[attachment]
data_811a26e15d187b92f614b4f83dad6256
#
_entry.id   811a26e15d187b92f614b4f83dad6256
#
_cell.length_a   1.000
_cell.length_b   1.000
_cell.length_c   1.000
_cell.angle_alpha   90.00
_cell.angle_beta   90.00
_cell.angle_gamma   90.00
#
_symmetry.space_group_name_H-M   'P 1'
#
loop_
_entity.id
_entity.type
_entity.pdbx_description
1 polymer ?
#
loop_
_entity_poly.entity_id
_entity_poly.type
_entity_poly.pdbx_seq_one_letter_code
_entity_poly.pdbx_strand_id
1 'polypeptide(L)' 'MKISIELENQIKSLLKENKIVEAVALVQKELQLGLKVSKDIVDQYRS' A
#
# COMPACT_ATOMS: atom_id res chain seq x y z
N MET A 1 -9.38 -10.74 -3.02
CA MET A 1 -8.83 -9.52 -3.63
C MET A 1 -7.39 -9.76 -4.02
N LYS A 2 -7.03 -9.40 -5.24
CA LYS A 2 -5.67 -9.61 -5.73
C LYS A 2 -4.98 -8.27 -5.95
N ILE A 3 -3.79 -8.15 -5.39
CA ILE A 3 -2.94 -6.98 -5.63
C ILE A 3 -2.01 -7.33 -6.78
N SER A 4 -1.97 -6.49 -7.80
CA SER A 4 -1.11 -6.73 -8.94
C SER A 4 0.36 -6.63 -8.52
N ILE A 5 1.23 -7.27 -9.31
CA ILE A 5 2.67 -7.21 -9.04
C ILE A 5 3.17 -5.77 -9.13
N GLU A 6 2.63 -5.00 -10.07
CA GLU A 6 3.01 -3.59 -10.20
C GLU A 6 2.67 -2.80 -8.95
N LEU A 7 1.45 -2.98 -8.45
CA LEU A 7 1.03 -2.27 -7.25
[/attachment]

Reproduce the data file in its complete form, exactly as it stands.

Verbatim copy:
data_811a26e15d187b92f614b4f83dad6256
#
_entry.id   811a26e15d187b92f614b4f83dad6256
#
_cell.length_a   1.000
_cell.length_b   1.000
_cell.length_c   1.000
_cell.angle_alpha   90.00
_cell.angle_beta   90.00
_cell.angle_gamma   90.00
#
_symmetry.space_group_name_H-M   'P 1'
#
loop_
_entity.id
_entity.type
_entity.pdbx_description
1 polymer ?
#
loop_
_entity_poly.entity_id
_entity_poly.type
_entity_poly.pdbx_seq_one_letter_code
_entity_poly.pdbx_strand_id
1 'polypeptide(L)' 'MKISIELENQIKSLLKENKIVEAVALVQKELQLGLKVSKDIVDQYRS' A
#
# COMPACT_ATOMS: atom_id res chain seq x y z
N MET A 1 -9.38 -10.74 -3.02
CA MET A 1 -8.83 -9.52 -3.63
C MET A 1 -7.39 -9.76 -4.02
N LYS A 2 -7.03 -9.40 -5.24
CA LYS A 2 -5.67 -9.61 -5.73
C LYS A 2 -4.98 -8.27 -5.95
N ILE A 3 -3.79 -8.15 -5.39
CA ILE A 3 -2.94 -6.98 -5.63
C ILE A 3 -2.01 -7.33 -6.78
N SER A 4 -1.97 -6.49 -7.80
CA SER A 4 -1.11 -6.73 -8.94
C SER A 4 0.36 -6.63 -8.52
N ILE A 5 1.23 -7.27 -9.31
CA ILE A 5 2.67 -7.21 -9.04
C ILE A 5 3.17 -5.77 -9.13
N GLU A 6 2.63 -5.00 -10.07
CA GLU A 6 3.01 -3.59 -10.20
C GLU A 6 2.67 -2.80 -8.95
N LEU A 7 1.45 -2.98 -8.45
CA LEU A 7 1.03 -2.27 -7.25